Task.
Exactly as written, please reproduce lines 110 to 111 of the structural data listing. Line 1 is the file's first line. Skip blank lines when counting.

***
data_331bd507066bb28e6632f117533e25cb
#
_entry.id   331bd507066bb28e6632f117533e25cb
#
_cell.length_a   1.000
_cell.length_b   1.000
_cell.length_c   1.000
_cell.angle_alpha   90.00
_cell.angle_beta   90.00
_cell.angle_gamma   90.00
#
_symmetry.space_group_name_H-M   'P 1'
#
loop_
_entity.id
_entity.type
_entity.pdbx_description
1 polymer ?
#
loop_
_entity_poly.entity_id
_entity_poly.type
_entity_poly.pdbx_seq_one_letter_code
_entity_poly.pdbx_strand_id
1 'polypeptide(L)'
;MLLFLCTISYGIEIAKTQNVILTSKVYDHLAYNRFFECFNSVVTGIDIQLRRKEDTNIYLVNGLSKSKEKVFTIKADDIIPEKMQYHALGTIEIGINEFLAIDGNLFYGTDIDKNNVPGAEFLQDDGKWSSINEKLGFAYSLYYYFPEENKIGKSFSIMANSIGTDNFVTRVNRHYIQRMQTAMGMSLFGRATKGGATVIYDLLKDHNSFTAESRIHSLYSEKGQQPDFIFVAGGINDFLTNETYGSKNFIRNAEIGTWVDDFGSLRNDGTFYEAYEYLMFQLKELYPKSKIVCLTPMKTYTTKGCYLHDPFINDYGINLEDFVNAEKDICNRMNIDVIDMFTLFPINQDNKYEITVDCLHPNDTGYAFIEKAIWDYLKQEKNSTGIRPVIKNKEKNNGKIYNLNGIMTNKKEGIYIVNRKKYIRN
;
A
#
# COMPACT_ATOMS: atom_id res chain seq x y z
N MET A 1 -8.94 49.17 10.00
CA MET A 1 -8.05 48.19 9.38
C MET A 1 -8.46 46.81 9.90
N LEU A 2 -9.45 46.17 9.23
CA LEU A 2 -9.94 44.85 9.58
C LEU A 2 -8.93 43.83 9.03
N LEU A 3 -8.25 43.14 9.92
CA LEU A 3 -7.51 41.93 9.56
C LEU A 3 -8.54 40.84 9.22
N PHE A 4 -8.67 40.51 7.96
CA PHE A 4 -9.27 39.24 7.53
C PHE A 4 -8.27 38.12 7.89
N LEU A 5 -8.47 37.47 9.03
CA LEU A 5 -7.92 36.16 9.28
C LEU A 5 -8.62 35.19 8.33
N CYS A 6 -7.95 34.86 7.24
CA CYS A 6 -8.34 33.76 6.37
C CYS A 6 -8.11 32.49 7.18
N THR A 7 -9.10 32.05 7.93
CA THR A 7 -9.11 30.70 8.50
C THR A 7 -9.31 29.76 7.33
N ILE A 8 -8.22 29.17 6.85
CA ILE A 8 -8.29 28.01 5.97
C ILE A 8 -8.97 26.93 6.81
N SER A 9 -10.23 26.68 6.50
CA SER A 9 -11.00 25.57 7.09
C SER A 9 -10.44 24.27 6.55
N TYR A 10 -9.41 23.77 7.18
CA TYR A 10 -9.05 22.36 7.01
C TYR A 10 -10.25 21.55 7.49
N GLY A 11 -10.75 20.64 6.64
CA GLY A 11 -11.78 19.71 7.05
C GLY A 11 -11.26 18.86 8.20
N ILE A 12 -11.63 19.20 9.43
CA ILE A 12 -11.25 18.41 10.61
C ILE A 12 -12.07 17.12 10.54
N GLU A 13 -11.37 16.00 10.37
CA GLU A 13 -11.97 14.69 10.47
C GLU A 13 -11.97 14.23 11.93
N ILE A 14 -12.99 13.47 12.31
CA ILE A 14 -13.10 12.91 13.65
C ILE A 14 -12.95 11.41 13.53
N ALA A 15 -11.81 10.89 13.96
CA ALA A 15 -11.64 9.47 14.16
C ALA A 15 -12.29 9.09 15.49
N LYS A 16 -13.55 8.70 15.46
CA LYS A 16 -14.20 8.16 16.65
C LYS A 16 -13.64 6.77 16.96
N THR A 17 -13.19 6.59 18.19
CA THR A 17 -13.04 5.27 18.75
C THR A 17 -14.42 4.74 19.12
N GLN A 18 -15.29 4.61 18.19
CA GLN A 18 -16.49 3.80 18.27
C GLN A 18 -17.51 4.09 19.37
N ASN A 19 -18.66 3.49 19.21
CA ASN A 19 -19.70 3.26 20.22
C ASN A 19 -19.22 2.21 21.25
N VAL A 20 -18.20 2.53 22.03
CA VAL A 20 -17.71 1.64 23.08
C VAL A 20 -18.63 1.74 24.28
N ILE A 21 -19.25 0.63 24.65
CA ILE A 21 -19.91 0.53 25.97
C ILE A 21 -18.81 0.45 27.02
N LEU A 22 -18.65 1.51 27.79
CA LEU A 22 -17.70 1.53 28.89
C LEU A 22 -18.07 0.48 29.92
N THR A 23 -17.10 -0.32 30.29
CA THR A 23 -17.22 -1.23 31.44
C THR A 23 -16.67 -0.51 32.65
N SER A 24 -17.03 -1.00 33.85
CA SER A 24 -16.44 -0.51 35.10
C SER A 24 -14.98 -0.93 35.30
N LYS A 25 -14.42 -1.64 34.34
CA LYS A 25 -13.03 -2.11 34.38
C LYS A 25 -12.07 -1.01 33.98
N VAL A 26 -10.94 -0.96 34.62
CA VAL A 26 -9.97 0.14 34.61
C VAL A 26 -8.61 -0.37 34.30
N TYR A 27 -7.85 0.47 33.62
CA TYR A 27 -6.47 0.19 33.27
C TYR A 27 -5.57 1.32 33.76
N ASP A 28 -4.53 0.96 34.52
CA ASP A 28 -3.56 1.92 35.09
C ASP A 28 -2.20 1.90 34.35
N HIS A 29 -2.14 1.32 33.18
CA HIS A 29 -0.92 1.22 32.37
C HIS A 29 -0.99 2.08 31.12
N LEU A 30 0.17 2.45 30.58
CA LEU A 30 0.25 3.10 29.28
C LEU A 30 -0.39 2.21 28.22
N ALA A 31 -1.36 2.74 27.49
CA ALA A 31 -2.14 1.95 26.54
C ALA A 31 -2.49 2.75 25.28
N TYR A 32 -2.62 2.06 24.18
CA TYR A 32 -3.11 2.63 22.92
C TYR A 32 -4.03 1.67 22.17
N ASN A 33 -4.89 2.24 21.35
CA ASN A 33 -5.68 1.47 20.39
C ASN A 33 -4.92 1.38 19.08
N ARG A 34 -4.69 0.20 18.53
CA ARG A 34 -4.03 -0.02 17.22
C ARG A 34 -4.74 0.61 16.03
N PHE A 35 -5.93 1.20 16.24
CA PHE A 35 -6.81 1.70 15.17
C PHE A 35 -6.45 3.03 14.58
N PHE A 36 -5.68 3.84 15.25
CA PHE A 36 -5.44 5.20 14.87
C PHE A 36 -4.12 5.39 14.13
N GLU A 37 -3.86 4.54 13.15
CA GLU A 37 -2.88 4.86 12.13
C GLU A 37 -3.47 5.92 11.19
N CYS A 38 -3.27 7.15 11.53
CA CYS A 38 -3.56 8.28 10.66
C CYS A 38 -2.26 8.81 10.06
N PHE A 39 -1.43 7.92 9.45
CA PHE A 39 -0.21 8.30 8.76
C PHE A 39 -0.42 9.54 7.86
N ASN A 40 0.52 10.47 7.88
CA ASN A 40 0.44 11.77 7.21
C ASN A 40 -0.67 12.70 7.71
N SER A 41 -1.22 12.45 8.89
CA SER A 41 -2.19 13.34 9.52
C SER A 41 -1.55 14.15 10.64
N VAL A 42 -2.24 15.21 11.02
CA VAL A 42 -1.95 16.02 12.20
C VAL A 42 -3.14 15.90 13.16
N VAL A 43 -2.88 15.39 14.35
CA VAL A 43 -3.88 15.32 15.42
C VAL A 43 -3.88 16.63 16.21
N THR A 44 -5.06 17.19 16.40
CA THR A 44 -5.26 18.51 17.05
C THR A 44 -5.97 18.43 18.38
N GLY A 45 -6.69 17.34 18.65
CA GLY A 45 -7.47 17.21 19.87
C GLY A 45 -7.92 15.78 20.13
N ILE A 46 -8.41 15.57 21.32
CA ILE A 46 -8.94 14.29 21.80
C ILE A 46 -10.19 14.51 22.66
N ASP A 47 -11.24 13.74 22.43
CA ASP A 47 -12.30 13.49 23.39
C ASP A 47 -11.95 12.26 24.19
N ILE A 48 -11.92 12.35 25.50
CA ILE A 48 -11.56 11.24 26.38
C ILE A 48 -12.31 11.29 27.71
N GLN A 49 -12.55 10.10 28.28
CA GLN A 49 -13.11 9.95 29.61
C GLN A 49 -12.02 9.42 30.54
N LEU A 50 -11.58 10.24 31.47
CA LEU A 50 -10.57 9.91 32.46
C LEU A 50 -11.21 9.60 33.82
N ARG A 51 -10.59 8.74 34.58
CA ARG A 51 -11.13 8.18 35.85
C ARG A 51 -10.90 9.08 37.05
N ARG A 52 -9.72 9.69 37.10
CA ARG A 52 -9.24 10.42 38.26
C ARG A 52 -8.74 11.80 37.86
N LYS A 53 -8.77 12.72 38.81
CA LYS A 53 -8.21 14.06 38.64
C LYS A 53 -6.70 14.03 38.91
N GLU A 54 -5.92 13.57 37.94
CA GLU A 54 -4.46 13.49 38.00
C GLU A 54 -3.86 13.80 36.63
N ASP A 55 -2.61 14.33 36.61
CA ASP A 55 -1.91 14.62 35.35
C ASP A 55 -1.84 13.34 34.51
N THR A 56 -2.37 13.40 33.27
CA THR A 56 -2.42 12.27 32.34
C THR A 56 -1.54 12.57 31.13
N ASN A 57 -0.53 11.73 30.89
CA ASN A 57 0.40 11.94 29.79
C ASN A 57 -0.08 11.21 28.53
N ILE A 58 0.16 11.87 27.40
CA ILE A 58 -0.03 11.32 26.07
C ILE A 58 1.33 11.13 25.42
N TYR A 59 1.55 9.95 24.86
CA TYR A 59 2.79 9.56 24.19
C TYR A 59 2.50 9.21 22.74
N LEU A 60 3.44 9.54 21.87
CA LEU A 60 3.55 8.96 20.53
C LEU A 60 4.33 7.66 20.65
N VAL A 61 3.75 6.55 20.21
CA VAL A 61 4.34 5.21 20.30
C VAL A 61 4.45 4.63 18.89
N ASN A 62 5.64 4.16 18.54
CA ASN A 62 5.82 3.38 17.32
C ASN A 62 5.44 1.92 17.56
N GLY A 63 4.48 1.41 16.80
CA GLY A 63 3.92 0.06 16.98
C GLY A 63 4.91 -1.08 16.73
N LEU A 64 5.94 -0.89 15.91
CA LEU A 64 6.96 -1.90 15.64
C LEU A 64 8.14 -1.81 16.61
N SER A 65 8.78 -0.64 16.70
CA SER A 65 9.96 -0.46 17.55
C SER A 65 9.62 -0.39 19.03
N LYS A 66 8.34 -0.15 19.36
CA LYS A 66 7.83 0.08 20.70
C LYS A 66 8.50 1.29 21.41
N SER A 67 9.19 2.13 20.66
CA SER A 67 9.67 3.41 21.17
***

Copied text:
CA TYR A 27 -6.47 0.19 33.27
C TYR A 27 -5.57 1.32 33.76